On average, Nebraska state legislators’ homes are valued 1.6 times higher than the median for Nebraska as a whole. Sen. Mark Christensen of District 44 tops the list, with primary residential property worth more than four and half times the median for his panhandle district.

“It’s a problem,” said John Hibbing, a political science professor at the University of Nebraska-Lincoln. “I’m not sure it’s got a solution.”

Now, there are exceptions: Sen. Ernie Chambers from Omaha District 11, for example, owns a home worth three times less than the median for his district. But that makes him one of only 9 or 10.

And that 1.6 figure isn’t even counting farmland, ranchland, business property or rental property.

But why is there such a big difference?

Experts like Hibbing said a major factor is the relatively low salary for senators, which at $12,000 a year has remained unchanged for the last quarter-century.

“You know, the salary that we pay our legislators is kind of criminal,” he said. “And I think it does make it very difficult for someone of ordinary means to serve in the Legislature.”

That $12,000 salary was reaffirmed this past November when Nebraskans resoundingly rejected a referendum that would have almost doubled senators’ pay. Along with term limits, the low senatorial wages are intended to keep career politicians out of the unicameral, instead encouraging a so-called citizen’s legislature of ordinary people with ordinary jobs.

But as the data show, it hasn’t exactly worked out that way.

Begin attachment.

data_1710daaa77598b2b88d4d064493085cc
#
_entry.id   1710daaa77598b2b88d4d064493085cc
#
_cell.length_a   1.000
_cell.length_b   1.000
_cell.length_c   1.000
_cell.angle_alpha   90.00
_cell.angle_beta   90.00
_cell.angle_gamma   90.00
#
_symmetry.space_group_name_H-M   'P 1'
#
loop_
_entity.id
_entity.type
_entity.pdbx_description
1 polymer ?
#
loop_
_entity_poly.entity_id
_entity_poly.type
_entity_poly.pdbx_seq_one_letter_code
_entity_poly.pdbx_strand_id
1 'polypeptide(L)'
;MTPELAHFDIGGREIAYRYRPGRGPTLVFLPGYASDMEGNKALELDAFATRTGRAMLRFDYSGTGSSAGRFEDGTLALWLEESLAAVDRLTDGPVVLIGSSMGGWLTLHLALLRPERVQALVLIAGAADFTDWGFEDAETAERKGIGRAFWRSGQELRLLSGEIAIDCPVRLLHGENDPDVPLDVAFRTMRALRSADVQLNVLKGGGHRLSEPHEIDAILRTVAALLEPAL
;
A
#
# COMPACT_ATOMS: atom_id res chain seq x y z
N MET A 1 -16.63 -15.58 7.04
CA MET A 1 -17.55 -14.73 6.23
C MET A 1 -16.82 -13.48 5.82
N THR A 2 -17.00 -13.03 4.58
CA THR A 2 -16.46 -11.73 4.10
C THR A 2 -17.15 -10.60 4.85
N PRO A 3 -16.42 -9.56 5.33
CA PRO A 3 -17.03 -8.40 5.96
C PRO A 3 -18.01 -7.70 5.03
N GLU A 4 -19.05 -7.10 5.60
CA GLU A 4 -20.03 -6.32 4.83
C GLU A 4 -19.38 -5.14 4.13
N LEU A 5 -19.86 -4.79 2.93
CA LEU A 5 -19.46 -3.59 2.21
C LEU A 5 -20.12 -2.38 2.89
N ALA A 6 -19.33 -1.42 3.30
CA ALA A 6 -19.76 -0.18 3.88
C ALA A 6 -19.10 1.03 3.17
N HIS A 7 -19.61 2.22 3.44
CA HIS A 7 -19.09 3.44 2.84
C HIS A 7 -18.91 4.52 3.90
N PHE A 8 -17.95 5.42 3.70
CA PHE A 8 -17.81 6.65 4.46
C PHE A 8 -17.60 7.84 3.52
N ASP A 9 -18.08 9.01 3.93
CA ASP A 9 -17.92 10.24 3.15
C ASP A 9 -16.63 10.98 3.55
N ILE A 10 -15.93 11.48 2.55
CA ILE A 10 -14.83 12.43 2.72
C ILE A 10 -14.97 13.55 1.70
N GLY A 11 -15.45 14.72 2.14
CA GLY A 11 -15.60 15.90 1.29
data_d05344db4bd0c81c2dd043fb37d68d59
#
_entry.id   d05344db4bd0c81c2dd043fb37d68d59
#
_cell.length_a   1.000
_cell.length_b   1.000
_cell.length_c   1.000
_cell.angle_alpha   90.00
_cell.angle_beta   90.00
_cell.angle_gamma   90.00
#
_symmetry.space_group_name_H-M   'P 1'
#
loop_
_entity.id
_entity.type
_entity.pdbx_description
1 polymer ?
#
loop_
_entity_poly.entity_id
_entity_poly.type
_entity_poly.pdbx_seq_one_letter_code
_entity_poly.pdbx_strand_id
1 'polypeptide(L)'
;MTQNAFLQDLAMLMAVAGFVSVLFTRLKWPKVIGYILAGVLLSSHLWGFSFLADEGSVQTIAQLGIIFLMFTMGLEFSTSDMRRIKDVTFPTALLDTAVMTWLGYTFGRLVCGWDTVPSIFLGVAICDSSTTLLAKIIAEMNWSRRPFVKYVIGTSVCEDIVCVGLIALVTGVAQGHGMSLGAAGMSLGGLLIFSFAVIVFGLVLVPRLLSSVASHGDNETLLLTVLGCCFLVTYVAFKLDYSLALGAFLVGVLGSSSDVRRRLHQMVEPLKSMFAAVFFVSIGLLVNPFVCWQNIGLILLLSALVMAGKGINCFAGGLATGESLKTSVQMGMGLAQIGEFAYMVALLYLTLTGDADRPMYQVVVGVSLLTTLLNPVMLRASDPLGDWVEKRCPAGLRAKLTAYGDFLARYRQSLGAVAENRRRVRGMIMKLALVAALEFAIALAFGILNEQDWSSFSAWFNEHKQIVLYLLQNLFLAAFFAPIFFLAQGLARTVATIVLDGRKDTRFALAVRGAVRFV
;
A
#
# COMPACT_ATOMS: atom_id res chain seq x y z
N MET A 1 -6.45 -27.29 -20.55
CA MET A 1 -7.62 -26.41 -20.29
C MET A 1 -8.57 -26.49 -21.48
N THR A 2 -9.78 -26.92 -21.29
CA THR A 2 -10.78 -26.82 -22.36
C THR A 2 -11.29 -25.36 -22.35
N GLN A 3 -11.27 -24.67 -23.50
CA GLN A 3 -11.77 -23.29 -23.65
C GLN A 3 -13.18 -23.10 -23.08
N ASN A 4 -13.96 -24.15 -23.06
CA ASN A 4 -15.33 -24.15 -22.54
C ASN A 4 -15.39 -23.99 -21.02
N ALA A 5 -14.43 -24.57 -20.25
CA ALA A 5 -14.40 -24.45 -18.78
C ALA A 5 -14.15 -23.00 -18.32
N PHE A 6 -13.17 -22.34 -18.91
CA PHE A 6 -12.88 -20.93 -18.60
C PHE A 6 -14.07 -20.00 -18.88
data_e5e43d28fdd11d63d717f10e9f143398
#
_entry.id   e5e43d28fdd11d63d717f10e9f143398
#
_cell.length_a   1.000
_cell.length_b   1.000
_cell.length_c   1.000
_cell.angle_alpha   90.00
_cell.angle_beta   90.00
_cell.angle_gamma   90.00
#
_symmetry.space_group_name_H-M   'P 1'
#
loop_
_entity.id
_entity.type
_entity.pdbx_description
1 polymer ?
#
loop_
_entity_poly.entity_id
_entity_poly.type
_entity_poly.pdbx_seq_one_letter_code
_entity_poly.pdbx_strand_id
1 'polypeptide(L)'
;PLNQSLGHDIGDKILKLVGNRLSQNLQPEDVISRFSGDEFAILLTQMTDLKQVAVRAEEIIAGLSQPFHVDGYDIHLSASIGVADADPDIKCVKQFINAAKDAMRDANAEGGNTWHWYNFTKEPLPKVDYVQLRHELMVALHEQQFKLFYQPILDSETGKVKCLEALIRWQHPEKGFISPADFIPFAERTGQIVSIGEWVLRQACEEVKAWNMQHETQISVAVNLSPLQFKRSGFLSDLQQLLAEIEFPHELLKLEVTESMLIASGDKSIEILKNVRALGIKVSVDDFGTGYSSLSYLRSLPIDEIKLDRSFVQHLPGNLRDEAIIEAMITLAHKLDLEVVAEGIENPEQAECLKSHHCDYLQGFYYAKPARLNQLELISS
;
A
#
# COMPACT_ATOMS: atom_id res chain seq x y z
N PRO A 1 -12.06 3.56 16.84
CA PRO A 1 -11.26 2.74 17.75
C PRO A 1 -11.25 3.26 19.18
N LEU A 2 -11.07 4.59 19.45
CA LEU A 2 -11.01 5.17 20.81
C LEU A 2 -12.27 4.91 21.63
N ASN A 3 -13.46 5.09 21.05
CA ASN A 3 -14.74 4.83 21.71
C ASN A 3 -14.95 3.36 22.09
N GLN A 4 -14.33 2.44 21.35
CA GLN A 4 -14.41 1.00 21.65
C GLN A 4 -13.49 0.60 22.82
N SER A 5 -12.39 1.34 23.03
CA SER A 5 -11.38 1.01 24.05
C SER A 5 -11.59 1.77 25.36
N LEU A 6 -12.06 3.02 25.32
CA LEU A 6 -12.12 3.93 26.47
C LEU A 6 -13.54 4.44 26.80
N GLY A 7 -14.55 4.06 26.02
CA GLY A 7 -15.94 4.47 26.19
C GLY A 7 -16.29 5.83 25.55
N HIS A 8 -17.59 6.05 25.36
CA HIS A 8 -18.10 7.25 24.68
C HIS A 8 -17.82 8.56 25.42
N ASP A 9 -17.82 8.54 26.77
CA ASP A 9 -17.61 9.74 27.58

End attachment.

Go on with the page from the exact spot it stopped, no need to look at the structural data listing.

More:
But so what? Does it really matter if your government representative has more money than you?

Perhaps, perhaps not. What does matter is how senators’ finances could impact their decisions as lawmakers, said Edwin Bender, executive director of the National Institute on Money in State Politics.

“If someone comes into an elected office with an agenda and has a personal stake in a piece of legislation, then that’s the kind of thing the public should know,” he said.

Nebraska regulations state when a potential conflict of interest arises, senators must file a report with the state Accountability and Disclosure Commission. Last year, 13 reports were filed; so far in 2013, there have been five.

But there’s nothing to prevent senators from still discussing and voting on those bills from which they stand to gain financially. Bender said this actually makes Nebraska pretty average compared to other states.

Sen. Bill Avery of Lincoln District 28 chairs the government, military and veterans affairs committee, and has been active in trying to pass stricter financial disclosure and ethics laws.

“I’ve never seen anything around here that I thought was a crime,” he said slowly, adding, “I’ve seen things that I thought were pretty close to being flagrant conflicts of interest.”